This production may not be a dead-cert winner, nor is it the underdog of the race. If you enjoy an inoffensive light-hearted farce then Dry Rot is probably something of an each-way bet.

Dry Rot runs until Saturday 30 June 2012.

Sep 23rd


By Kirstie Niland

Smash hit MAMMA MIA! a huge success for Blackpool

Blackpool MAMMA MIA! has been declared a smash hit for Blackpool with ticket sales totalling more than £3.3m.

The International Tour of the global phenomenon ended a 12-week summer season at the Opera House last night and today it can be revealed that more than 100,000 people visited Blackpool to see the show.

The cast of MAMMA MIA! International Tour, credit Brinkhoff & M+Âgenburg (2).jpg

Blackpool Council cabinet member for tourism and leisure, Cllr Graham Cain, said it has been a great summer for the theatre and Blackpool as a whole.

Cllr Cain said: “We are thrilled with the success of MAMMA MIA!

“This was our first full summer season for more than 10 years and we are delighted to be a in a position today to reveal just how successful it has been.

 “It was a huge announcement for us to make last year and there has been a tremendous amount of work involved to ensure its success but I am happy to say, it's been great and we look forward to welcoming similar shows in the future.”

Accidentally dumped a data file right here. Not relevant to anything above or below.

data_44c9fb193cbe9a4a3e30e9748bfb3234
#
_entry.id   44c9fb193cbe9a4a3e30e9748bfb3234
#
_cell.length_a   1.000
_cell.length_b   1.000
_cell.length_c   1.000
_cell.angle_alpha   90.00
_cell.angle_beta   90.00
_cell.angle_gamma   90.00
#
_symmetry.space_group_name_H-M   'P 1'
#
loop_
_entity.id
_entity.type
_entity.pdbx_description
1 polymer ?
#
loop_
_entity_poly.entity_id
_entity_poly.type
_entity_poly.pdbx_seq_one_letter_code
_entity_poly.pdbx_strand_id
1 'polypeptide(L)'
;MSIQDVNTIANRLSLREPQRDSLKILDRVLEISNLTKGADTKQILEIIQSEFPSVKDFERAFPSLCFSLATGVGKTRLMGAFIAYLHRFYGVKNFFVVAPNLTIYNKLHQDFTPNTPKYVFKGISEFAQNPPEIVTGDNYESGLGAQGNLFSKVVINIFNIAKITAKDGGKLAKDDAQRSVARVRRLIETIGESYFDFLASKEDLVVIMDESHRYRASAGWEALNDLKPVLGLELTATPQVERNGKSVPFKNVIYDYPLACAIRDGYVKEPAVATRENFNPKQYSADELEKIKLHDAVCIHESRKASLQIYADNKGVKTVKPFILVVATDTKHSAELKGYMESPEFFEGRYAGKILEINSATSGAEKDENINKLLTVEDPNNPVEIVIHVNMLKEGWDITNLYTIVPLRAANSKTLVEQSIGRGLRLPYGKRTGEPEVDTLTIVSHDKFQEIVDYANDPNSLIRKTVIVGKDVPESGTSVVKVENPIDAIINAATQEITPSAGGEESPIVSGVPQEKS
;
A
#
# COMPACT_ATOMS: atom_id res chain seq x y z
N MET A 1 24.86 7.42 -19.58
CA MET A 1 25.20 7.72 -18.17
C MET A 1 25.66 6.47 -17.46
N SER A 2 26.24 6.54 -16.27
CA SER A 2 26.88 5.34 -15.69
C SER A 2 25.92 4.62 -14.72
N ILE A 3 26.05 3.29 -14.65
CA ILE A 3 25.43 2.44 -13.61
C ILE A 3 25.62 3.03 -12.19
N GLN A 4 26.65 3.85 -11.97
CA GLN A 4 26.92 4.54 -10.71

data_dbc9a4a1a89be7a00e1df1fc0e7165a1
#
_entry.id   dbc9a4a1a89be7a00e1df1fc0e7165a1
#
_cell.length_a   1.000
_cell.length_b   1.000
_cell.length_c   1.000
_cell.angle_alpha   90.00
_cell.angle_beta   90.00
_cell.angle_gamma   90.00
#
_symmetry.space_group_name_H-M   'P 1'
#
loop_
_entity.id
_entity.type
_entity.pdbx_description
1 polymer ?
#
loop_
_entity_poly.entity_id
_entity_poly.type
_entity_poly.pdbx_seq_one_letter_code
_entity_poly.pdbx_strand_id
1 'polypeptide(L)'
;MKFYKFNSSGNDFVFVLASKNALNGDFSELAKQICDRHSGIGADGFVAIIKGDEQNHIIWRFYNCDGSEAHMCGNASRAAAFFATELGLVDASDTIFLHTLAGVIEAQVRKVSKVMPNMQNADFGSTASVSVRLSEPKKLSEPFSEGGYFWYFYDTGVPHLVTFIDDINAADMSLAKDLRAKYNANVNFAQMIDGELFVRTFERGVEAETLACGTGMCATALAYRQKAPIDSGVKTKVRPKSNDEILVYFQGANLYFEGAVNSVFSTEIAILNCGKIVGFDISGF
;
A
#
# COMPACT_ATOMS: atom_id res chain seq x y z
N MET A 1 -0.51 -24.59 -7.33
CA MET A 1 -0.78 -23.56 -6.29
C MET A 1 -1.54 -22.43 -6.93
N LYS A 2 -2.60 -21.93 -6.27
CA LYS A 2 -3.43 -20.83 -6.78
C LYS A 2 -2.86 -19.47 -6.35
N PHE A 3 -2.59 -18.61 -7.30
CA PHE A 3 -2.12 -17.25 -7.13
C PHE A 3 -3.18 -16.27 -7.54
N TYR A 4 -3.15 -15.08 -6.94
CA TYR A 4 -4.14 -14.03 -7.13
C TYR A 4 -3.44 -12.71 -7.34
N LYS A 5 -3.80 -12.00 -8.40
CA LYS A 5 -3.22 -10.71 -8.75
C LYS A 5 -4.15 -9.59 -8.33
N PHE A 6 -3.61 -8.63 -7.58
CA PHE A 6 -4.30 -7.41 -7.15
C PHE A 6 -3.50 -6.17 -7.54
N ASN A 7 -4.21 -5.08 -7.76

The Blackpool Opera House run of MAMMA MIA! was the only place people in the UK could see the show outside London during 2014.

A national multi-media campaign was used to promote MAMMA MIA! with extensive TV, radio, newspaper and social media advertising.

Just six weeks into the show it was revealed that it had broken Box Office records in Blackpool with ticket sales of £2m.

And now, with more than £3.3m of tickets being sold over the 12, weeks that equates to more than 100,000 people visiting the Opera House to see it.

Cllr Cain added: “There is no doubt MAMMA MIA! has been a hit for the whole of Blackpool.

“There has been a great buzz around the town firstly for the fact that we’ve brought back the Opera House’s full summer season and secondly because it is such a feel-good show that entertains the whole family and appeals to such a wide audience.

“To attract in excess of 100,000 people to a show is fantastic news for Blackpool because not only were those people coming to watch the show, they were also dining out in Blackpool, making a weekend of it and spending money in the town. That is a huge benefit to everyone.

“This has been a huge summer for all the Winter Gardens staff who have had to ensure the Opera House and the whole Winter Gardens’ complex was ready to welcome thousands of people every day.

“There has also been a lot of work and commitment from people throughout Blackpool to ensure the show’s success and I would like to extend thanks to the many local businesses that have supported MAMMA MIA! from the beginning and done their utmost to promote the show to their customers and guests.”